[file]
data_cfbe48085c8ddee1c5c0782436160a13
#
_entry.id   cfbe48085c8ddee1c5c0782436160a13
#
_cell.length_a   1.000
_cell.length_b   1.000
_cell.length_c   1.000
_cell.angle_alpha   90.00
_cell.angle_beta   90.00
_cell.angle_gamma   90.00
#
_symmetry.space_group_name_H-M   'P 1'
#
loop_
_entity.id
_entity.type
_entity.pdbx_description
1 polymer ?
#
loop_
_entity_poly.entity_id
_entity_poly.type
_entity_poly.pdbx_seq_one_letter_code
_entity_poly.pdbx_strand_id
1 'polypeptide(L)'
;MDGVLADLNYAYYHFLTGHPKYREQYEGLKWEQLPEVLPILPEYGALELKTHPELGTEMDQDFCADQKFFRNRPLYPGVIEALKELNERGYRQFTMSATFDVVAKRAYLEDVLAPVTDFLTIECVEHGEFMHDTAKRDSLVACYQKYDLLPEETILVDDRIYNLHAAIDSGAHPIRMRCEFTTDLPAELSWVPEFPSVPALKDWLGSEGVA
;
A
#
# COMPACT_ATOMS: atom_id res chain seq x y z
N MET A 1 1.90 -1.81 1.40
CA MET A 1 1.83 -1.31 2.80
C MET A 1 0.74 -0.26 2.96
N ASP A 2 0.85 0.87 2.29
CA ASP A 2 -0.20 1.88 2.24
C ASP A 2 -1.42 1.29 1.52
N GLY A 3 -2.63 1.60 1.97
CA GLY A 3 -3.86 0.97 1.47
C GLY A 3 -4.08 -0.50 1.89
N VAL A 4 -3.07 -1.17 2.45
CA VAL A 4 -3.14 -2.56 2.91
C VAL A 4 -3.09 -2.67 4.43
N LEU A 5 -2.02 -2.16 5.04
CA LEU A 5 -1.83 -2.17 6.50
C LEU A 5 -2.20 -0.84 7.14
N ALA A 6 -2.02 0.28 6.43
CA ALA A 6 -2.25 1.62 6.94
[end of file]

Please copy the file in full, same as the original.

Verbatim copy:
data_cfbe48085c8ddee1c5c0782436160a13
#
_entry.id   cfbe48085c8ddee1c5c0782436160a13
#
_cell.length_a   1.000
_cell.length_b   1.000
_cell.length_c   1.000
_cell.angle_alpha   90.00
_cell.angle_beta   90.00
_cell.angle_gamma   90.00
#
_symmetry.space_group_name_H-M   'P 1'
#
loop_
_entity.id
_entity.type
_entity.pdbx_description
1 polymer ?
#
loop_
_entity_poly.entity_id
_entity_poly.type
_entity_poly.pdbx_seq_one_letter_code
_entity_poly.pdbx_strand_id
1 'polypeptide(L)'
;MDGVLADLNYAYYHFLTGHPKYREQYEGLKWEQLPEVLPILPEYGALELKTHPELGTEMDQDFCADQKFFRNRPLYPGVIEALKELNERGYRQFTMSATFDVVAKRAYLEDVLAPVTDFLTIECVEHGEFMHDTAKRDSLVACYQKYDLLPEETILVDDRIYNLHAAIDSGAHPIRMRCEFTTDLPAELSWVPEFPSVPALKDWLGSEGVA
;
A
#
# COMPACT_ATOMS: atom_id res chain seq x y z
N MET A 1 1.90 -1.81 1.40
CA MET A 1 1.83 -1.31 2.80
C MET A 1 0.74 -0.26 2.96
N ASP A 2 0.85 0.87 2.29
CA ASP A 2 -0.20 1.88 2.24
C ASP A 2 -1.42 1.29 1.52
N GLY A 3 -2.63 1.60 1.97
CA GLY A 3 -3.86 0.97 1.47
C GLY A 3 -4.08 -0.50 1.89
N VAL A 4 -3.07 -1.17 2.45
CA VAL A 4 -3.14 -2.56 2.91
C VAL A 4 -3.09 -2.67 4.43
N LEU A 5 -2.02 -2.16 5.04
CA LEU A 5 -1.83 -2.17 6.50
C LEU A 5 -2.20 -0.84 7.14
N ALA A 6 -2.02 0.28 6.43
CA ALA A 6 -2.25 1.62 6.94